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Transformer current question
Transformer current question
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Old 14th March 2008, 11:40 PM   #1
mikecj is offline mikecj  United States
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Default tranny current question

General question here regarding "old" used and unmarked NOS transformers.

I have no problem figuring out if some of these trannies I have are "shorted" or not.

HAve even set up an iso and lamp board for checking voltages.

But is there a simple way to determin or estimate the current capabilities of a given unmarked power transformer????

I have several that range in bulk all apparently in good order and would really like to use them rather than buy new or have them gather more dust.

Any helpful suggestions to some one who is somewhere between the apprentice and journeyman stage of this addiction.


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Old 14th March 2008, 11:58 PM   #2
HollowState is offline HollowState  United States
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I don't think there is any "easy" way of determining current rating. You can make a guesstimate based on physical size and previous use if known. Sometimes removing the shells and getting a peek at the wire used on the coils will help make a fair estimation compaired to other known transformers. And you could load them down for suspected currents and monitor heat build up and voltage drop. But many times it's a c-r-a-p shoot. (stupid sensor )

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Old 15th March 2008, 01:19 AM   #3
tubewade is offline tubewade  United States
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There are some generalisations you can use. For one, you can guess approximately 35VA per pound of iron in the core. This is rough, of course, but will give you a general idea based on mass. This is based on 60 cps use in the USA. On 50 cps the output capability would be less.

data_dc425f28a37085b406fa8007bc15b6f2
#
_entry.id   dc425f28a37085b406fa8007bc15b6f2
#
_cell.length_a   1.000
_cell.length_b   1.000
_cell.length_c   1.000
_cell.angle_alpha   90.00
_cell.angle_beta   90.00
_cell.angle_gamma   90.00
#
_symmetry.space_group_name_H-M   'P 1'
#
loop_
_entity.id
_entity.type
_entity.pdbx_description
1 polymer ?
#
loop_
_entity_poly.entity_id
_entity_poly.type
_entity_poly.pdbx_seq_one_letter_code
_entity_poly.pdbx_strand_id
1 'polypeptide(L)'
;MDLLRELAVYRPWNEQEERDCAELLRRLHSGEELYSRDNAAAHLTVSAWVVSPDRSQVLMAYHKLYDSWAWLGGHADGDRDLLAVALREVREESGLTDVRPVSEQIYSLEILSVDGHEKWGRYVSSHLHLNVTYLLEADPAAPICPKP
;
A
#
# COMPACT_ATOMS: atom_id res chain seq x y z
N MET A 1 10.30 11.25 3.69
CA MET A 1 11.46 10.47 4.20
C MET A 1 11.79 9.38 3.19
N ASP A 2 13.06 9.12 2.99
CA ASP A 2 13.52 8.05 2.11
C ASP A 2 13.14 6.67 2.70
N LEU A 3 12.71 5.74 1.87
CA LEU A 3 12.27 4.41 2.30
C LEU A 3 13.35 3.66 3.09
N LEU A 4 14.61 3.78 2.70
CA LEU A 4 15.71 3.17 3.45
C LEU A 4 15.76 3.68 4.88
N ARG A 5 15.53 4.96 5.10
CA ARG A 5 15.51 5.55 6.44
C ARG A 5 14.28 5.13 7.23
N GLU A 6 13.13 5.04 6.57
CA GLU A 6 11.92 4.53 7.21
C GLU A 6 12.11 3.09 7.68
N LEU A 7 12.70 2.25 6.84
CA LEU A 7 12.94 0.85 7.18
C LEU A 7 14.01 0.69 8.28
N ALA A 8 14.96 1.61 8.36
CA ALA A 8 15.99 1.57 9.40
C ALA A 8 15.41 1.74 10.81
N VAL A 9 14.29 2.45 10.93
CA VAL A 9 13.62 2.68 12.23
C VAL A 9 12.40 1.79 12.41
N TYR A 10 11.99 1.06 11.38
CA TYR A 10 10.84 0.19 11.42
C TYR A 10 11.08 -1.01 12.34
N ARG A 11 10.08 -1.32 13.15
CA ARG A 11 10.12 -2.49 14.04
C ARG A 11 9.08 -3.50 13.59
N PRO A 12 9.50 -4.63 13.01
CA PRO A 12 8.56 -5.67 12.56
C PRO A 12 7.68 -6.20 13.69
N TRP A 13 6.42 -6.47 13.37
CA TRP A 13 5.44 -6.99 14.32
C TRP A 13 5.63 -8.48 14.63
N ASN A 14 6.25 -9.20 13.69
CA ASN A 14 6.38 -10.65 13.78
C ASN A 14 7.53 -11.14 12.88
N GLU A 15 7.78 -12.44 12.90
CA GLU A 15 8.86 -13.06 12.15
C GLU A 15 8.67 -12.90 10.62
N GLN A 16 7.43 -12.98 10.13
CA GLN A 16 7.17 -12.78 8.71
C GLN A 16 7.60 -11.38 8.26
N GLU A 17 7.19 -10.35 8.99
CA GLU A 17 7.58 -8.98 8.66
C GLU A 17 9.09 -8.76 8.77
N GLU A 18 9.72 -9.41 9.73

Also, you can load the transformer until the loaded output falls to about 90 percent of the unloaded output. Operate under these conditions for some time whilst monitoring the temperature. If everything goes well you can assume this amount of current is safe for the transformer. If it gets too hot to touch comfortably then the transformer is overloaded.

Yes, these are crude methods, but will get you in the right neighbourhood with transformers you don't have specs for.

Best, Wade
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Old 15th March 2008, 03:25 PM   #4
mikecj is offline mikecj  United States
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Thanks for your replies.

Even though the issue is not "easily" resolved I do feel somewhat better that I hadn't missed some obvious and well known rule during the journey.

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Old 27th March 2008, 02:06 AM   #5
Cycline3 is offline Cycline3  United States
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When in doubt, go for it. You shouldn't be building anything nice or critical with unspeced parts, but fun projects or research/fun amps, just guess based on weight and size. What's the worst that could happen? It dies? It's not a new part anyway... just something you had laying around. The learning and fun of building should make the risk of failure worth it. Again, do not put unspeced parts in anything nice, unless you KNOW you are running them under spec - like say a 10lbs transformer at 20VA or something ridiculous. And always be safe.
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Old 27th March 2008, 01:42 PM   #6
Tom Bavis is offline Tom Bavis
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A quick estimate of capacity can be made from winding resistance. Allowing about 2 watts loss per winding - the corresponding current is 2/sqrt(R). Start with primary resistance to estimate overall capacity. Of course with a large transformer, the total loss can be more, and a small transformer with multiple windings can't take as much per winding.

The "10% drop" rule is good for small transformers, but larger ones may be at their temperature limit at 5% loss (A 200VA transformer will be dissipating 10W at 5% drop) Use SPICE or PSU designer to get an estimate of RMS current - usually considerably more than DC current..
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Old 27th March 2008, 03:11 PM   #7
Ty_Bower is offline Ty_Bower  United States
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I've found this article to be very helpful:

How to find the current rating and operating characteristics
of standard power power transformers by using two simple graphs.

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